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Do Extraverts Make Good Teammates?

Do Extraverts Make Good Teammates?

In the past, possession of an outgoing personality has been viewed as a favorable and often desirable match for team-based work.

New research suggests that while the personality characteristics are helpful for some aspects of team-based work, the style may also increase team conflict and stress.

An international research team look at the role of energy in the perceived advantage of being an extravert. Investigators from the University of Surrey in collaboration with the Center for Creative Leadership in North Carolina (USA), Erasmus University (the Netherlands), Grenoble Ecole de Management (France), and Cornell University (USA) teamed to craft an academic paper on the issue.

While it has long been thought that extraverts are at an advantage in team-based work, it has not until now been clear exactly what that advantage might be or how extraverts gain this advantage.

The recent study reveals that when a team agrees on the goals it needs to reach and the right approach to achieve them, extraverted people are able to develop more energizing relationships with their teammates.

As a result, they are perceived as proactively contributing to their team — for example by proposing new ideas or offering suggestions for improvements.

However, when there is team task conflict, this advantage appears to be reversed.

Extraverts then develop energizing relationships with fewer of their teammates and are not viewed as proactively contributing to the team. In these situations, they may be perceived as advocating ideas in a dominating, assertive, or even aggressive manner, potentially prolonging task conflict within teams.

In the study, published in the Journal of Organizational Behavior, researchers studied 27 project-based teams at their formation, peak performance and after they were disbanded.

Each team was asked to develop a formal presentation on a Human Resources challenge during a three-and-a half month timespan. Teams were asked to report on conflicts and on the frequency of communication and relationships formed between teammates. The metrics were measured at each stage of the team-cycle.

Their findings:

  • Study finds that extraverts are perceived as proactively contributing to teamwork because of their ability to develop energizing relationships with their teammates;
  • Research results show that extraverts’ perceived contributions are strongly linked to the level of agreement within a team: they are likely to energize teammates when conflict levels are low but this advantage vanishes when there are disagreements within the team;
  • Extraverts may even prolong task conflict within teams by voicing ideas in a dominating, assertive, or sometimes aggressive manner.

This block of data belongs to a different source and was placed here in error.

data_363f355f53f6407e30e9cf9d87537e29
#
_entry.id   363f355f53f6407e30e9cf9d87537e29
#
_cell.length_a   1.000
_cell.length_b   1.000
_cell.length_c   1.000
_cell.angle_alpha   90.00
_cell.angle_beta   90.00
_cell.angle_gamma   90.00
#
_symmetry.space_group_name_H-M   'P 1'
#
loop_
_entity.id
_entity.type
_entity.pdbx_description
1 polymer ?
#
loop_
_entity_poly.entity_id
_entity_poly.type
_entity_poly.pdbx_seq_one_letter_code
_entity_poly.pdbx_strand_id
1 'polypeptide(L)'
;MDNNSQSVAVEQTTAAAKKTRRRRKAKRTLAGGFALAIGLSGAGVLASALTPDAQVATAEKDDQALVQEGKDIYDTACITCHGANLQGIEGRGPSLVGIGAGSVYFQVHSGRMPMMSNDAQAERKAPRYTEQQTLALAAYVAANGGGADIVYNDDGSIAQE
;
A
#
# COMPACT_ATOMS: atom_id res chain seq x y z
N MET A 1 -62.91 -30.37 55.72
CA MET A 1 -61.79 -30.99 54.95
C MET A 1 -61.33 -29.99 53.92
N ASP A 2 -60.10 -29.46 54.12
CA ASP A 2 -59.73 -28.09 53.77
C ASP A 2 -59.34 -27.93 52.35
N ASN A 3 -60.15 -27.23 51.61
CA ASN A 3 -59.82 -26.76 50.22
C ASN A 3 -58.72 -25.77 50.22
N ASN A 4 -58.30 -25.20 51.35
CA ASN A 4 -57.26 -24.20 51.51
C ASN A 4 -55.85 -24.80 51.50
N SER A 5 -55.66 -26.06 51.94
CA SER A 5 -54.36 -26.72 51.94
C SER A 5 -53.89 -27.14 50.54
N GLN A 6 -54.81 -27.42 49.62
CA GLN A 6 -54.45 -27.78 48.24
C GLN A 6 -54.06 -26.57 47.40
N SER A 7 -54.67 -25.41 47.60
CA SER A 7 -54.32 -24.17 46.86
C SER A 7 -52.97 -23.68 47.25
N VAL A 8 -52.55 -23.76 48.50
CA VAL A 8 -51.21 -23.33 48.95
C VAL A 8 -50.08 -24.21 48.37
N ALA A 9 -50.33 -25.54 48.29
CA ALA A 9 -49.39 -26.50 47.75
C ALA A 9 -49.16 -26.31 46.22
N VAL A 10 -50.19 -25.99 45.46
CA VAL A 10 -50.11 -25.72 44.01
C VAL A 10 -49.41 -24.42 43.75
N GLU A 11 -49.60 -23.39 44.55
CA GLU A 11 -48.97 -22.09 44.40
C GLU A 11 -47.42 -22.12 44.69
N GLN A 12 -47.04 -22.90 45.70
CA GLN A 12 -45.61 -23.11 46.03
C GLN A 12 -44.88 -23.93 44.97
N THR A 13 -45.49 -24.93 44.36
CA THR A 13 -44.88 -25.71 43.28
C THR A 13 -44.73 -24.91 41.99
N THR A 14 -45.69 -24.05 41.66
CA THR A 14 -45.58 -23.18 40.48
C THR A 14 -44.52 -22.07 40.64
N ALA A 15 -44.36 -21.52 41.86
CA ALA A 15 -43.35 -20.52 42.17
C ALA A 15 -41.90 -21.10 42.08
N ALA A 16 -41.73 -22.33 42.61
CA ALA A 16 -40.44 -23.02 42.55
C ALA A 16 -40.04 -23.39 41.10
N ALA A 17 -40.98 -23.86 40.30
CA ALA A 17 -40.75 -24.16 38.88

Professor Alexandra Gerbasi, Director of the Centre for Leadership and Decision-making at Surrey Business School, commented, “With shifts in organizational structures leading to more collaborative, team-based work, it’s often assumed that extraverts have an advantage when it comes to achieving success in the workplace, especially in team-based work.

“Our research shows that extraverts’ ability to energize their teammates has a lot to do with how much agreement there is within the team.

In situations where there is a high level of conflict, extraverts can be seen as “shouting the loudest”, showing a less desirable and productive side of being extraverted.”

Source: University of Surrey/EurekAlert

Do Extraverts Make Good Teammates?

Rick Nauert PhD

Rick Nauert, PhDDr. Rick Nauert has over 25 years experience in clinical, administrative and academic healthcare. He is currently an associate professor for Rocky Mountain University of Health Professionals doctoral program in health promotion and wellness. Dr. Nauert began his career as a clinical physical therapist and served as a regional manager for a publicly traded multidisciplinary rehabilitation agency for 12 years. He has masters degrees in health-fitness management and healthcare administration and a doctoral degree from The University of Texas at Austin focused on health care informatics, health administration, health education and health policy. His research efforts included the area of telehealth with a specialty in disease management.

APA Reference
Nauert PhD, R. (2016). Do Extraverts Make Good Teammates?. Psych Central. Retrieved on October 18, 2018, from https://psychcentral.com/news/2016/10/20/do-extraverts-make-good-teammates/111393.html

 

Scientifically Reviewed
Last updated: 20 Oct 2016
Last reviewed: By John M. Grohol, Psy.D. on 20 Oct 2016
Published on PsychCentral.com. All rights reserved.